Take any city and look at the way people move around. There may have been some improvements but the global picture hasn’t changed much in 50 years. It is estimated that by 2050 there’ll be 6 billion urbanites, a startling fact which makes it all the more urgent that we replace single car ownership with cleaner and more efficient ways of commuting. But when will the tipping point happen?
Today, there are still 291 million cars in the European Union and 263 million in the USA. While over half of European cars run on diesel – long thought to be less polluting than petrol – only 3% of Americans cars do. Though car sales remain high – e.g. the Ford F-150 moved 821 000 units last year – they have plateaued. And carmakers are aware of the shift. Ford replaced CEO Mark Fields with Jim Hackett, head of Ford Smart Mobility. It’s a sign that big OEMs are thinking in terms of mobility solutions, as opposed to car sales.
Furthermore, fuel is being replaced by electricity: there are already 500 000 electric vehicles on European roads and 159 000 on American ones.
Autonomy’s ADESA framework makes sense of the new mobility era: Active mobility, Data analytics, Electric vehicles, Shared mobility and Autonomous vehicles. These five factors will create a mobility tipping point in European cities by 2020, with changes reaching critical mass by 2025. Anne Hidalgo, mayor of Paris, and Karima Delli, chair of the European Parliament’s transport and tourism committee, share our vision and have given us their support.
Active mobility – walking and biking – doesn’t get much press because there’s not a lot of money to be made in it. Nevertheless, it’s the best way to move around a city: it keeps people healthy, teaches them about their streets and injects cash in local businesses. Mayors across Europe understand this and are increasingly launching ambitious active mobility plans. Sadiq Khan, mayor of London, created the £ 2.1 billion “Healthy Streets for London” plan to prioritise walking, cycling and public transport. As for Anne Hidalgo, mayor of Paris, she is convinced that “Paris can work without cars” and has committed to invest over 150 million euros in the “Plan Vélo 2015-2020”. This plan extend bike lanes from the current 700 km to 1400 km, and triple the number of bike rides by 2020.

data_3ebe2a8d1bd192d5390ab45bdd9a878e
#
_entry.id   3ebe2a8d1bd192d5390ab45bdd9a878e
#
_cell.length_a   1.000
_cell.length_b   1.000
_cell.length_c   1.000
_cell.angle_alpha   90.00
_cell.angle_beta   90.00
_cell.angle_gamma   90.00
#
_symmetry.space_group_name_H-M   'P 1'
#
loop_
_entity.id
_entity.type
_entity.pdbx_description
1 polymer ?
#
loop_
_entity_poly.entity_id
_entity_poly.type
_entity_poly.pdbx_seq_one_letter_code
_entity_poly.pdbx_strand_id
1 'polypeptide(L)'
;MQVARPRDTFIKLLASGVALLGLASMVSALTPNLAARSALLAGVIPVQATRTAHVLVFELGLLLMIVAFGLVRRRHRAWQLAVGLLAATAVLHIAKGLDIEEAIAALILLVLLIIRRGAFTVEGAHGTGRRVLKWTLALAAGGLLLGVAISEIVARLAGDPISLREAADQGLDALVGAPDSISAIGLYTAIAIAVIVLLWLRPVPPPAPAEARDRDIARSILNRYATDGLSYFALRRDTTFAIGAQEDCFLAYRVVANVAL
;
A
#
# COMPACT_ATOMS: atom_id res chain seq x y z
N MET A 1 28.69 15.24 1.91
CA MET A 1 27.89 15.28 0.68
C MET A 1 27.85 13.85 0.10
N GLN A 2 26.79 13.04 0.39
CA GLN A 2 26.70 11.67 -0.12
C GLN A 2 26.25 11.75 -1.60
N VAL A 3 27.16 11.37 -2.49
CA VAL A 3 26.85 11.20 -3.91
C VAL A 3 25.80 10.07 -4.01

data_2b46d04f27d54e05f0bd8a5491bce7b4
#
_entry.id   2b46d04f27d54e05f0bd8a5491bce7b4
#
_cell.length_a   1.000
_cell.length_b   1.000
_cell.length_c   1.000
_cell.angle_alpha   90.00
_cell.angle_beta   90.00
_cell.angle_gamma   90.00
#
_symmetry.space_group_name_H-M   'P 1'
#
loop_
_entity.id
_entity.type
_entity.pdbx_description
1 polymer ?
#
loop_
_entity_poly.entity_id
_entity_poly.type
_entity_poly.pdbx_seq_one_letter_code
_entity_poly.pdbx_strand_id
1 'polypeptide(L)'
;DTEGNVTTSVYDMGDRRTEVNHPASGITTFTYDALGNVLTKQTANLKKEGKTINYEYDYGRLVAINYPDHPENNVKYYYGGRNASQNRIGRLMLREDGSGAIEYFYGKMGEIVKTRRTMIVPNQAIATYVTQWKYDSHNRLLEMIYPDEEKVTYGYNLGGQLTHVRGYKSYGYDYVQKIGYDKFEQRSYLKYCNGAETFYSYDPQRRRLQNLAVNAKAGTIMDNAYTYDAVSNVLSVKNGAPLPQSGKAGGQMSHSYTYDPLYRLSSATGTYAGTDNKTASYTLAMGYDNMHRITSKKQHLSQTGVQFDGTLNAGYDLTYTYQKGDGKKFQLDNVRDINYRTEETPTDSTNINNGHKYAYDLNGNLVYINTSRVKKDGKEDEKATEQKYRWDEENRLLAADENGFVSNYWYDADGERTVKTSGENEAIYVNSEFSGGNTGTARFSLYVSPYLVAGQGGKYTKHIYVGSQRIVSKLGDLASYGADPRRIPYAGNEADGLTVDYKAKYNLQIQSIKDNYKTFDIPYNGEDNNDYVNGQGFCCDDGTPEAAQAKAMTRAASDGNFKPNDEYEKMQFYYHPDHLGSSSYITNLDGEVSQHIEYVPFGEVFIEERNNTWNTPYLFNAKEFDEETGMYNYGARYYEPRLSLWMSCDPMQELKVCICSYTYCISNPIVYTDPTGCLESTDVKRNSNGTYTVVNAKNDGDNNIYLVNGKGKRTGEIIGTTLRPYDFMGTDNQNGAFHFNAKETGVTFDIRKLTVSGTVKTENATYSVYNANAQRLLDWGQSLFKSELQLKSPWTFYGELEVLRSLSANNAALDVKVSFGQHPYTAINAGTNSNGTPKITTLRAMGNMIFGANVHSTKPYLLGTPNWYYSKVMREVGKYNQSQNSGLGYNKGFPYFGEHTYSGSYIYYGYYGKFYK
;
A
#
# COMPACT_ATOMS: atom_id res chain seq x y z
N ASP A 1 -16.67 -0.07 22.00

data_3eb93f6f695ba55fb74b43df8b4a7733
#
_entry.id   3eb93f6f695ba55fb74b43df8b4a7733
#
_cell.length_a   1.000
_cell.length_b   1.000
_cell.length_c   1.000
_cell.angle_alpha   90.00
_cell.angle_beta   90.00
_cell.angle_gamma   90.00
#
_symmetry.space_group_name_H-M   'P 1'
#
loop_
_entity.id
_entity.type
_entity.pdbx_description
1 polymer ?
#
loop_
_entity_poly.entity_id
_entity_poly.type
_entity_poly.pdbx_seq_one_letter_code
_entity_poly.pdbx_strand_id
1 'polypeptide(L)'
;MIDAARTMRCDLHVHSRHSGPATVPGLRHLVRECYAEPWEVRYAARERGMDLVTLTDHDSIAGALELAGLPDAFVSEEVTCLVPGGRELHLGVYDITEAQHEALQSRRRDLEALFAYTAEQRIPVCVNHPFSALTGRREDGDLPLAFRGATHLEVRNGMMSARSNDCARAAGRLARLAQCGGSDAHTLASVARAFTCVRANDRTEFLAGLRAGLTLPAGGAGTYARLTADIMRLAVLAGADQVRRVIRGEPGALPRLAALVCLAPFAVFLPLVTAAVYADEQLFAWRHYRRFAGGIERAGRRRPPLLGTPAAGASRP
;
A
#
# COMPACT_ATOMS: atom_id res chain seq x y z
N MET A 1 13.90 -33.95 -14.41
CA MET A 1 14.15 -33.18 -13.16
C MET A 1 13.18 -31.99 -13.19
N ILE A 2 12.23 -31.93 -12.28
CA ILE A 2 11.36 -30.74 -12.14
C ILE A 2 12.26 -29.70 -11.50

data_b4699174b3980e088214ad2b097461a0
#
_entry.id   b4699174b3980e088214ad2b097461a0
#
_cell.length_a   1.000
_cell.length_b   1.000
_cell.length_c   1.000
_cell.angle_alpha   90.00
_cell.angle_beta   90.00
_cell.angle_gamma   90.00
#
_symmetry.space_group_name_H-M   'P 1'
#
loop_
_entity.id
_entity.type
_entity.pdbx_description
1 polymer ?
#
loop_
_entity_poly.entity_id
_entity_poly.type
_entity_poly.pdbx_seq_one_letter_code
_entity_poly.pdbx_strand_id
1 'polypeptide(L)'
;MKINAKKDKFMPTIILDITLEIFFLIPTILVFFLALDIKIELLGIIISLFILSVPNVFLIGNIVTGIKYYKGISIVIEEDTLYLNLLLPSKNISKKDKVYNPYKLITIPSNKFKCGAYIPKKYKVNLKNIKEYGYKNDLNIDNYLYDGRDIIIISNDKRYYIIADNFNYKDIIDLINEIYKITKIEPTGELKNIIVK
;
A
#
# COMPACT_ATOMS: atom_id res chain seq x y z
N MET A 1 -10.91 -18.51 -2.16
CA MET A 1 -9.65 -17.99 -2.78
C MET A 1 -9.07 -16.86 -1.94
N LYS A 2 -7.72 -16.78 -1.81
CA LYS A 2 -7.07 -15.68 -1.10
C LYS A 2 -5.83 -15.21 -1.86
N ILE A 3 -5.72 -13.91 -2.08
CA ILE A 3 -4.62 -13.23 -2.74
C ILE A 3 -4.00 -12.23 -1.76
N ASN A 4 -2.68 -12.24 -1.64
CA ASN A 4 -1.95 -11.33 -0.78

Rideables, a hybrid of active and electric mobility, such as segways and monocycles, are becoming increasingly popular and are also making a name for themselves in the urban mobility landscape.
Data analytics helps us understand trends and adapt solutions and legislation accordingly. One way to grasp the general evolution of mobility is to look at how media consumption has matured. As we went from CDs and DVDs to streaming media online, so will we move from single car ownership to streaming mobility on the streets. Door2door, a platform that allows embedding ridesharing solutions exactly where they are needed, and Citymapper, a transport app which helps urbanites with all the different use cases and challenges of daily commuting, are good examples of this.